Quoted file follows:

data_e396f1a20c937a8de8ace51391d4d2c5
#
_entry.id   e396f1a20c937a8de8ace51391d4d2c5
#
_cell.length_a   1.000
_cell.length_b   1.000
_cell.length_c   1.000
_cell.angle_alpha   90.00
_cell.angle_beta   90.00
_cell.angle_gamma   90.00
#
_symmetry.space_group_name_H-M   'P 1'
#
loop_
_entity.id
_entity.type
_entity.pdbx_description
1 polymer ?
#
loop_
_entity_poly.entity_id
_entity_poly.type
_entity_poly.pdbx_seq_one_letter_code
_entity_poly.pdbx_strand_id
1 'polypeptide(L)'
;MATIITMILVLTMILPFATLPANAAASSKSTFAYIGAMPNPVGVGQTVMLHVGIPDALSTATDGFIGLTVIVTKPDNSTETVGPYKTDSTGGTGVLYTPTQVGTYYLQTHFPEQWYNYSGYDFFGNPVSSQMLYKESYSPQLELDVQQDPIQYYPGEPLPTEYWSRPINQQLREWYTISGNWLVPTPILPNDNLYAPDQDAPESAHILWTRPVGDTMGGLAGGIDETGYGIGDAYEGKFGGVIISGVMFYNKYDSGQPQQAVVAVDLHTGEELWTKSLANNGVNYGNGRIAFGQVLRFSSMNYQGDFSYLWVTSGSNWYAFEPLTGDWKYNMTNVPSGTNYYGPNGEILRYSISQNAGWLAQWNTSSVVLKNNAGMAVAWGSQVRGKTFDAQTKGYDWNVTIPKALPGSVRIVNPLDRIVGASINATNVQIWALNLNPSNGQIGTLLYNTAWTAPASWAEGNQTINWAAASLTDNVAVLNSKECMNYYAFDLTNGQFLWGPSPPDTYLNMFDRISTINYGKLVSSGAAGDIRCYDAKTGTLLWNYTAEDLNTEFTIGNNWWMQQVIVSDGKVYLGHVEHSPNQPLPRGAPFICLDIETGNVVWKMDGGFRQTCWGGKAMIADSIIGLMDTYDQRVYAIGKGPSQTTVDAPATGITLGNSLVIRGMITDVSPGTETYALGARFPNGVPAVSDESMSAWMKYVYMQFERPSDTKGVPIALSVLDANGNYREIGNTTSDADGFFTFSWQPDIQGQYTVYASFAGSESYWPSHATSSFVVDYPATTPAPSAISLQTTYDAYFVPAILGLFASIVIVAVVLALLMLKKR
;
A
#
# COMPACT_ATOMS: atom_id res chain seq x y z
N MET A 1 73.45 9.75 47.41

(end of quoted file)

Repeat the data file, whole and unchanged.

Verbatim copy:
data_e396f1a20c937a8de8ace51391d4d2c5
#
_entry.id   e396f1a20c937a8de8ace51391d4d2c5
#
_cell.length_a   1.000
_cell.length_b   1.000
_cell.length_c   1.000
_cell.angle_alpha   90.00
_cell.angle_beta   90.00
_cell.angle_gamma   90.00
#
_symmetry.space_group_name_H-M   'P 1'
#
loop_
_entity.id
_entity.type
_entity.pdbx_description
1 polymer ?
#
loop_
_entity_poly.entity_id
_entity_poly.type
_entity_poly.pdbx_seq_one_letter_code
_entity_poly.pdbx_strand_id
1 'polypeptide(L)'
;MATIITMILVLTMILPFATLPANAAASSKSTFAYIGAMPNPVGVGQTVMLHVGIPDALSTATDGFIGLTVIVTKPDNSTETVGPYKTDSTGGTGVLYTPTQVGTYYLQTHFPEQWYNYSGYDFFGNPVSSQMLYKESYSPQLELDVQQDPIQYYPGEPLPTEYWSRPINQQLREWYTISGNWLVPTPILPNDNLYAPDQDAPESAHILWTRPVGDTMGGLAGGIDETGYGIGDAYEGKFGGVIISGVMFYNKYDSGQPQQAVVAVDLHTGEELWTKSLANNGVNYGNGRIAFGQVLRFSSMNYQGDFSYLWVTSGSNWYAFEPLTGDWKYNMTNVPSGTNYYGPNGEILRYSISQNAGWLAQWNTSSVVLKNNAGMAVAWGSQVRGKTFDAQTKGYDWNVTIPKALPGSVRIVNPLDRIVGASINATNVQIWALNLNPSNGQIGTLLYNTAWTAPASWAEGNQTINWAAASLTDNVAVLNSKECMNYYAFDLTNGQFLWGPSPPDTYLNMFDRISTINYGKLVSSGAAGDIRCYDAKTGTLLWNYTAEDLNTEFTIGNNWWMQQVIVSDGKVYLGHVEHSPNQPLPRGAPFICLDIETGNVVWKMDGGFRQTCWGGKAMIADSIIGLMDTYDQRVYAIGKGPSQTTVDAPATGITLGNSLVIRGMITDVSPGTETYALGARFPNGVPAVSDESMSAWMKYVYMQFERPSDTKGVPIALSVLDANGNYREIGNTTSDADGFFTFSWQPDIQGQYTVYASFAGSESYWPSHATSSFVVDYPATTPAPSAISLQTTYDAYFVPAILGLFASIVIVAVVLALLMLKKR
;
A
#
# COMPACT_ATOMS: atom_id res chain seq x y z
N MET A 1 73.45 9.75 47.41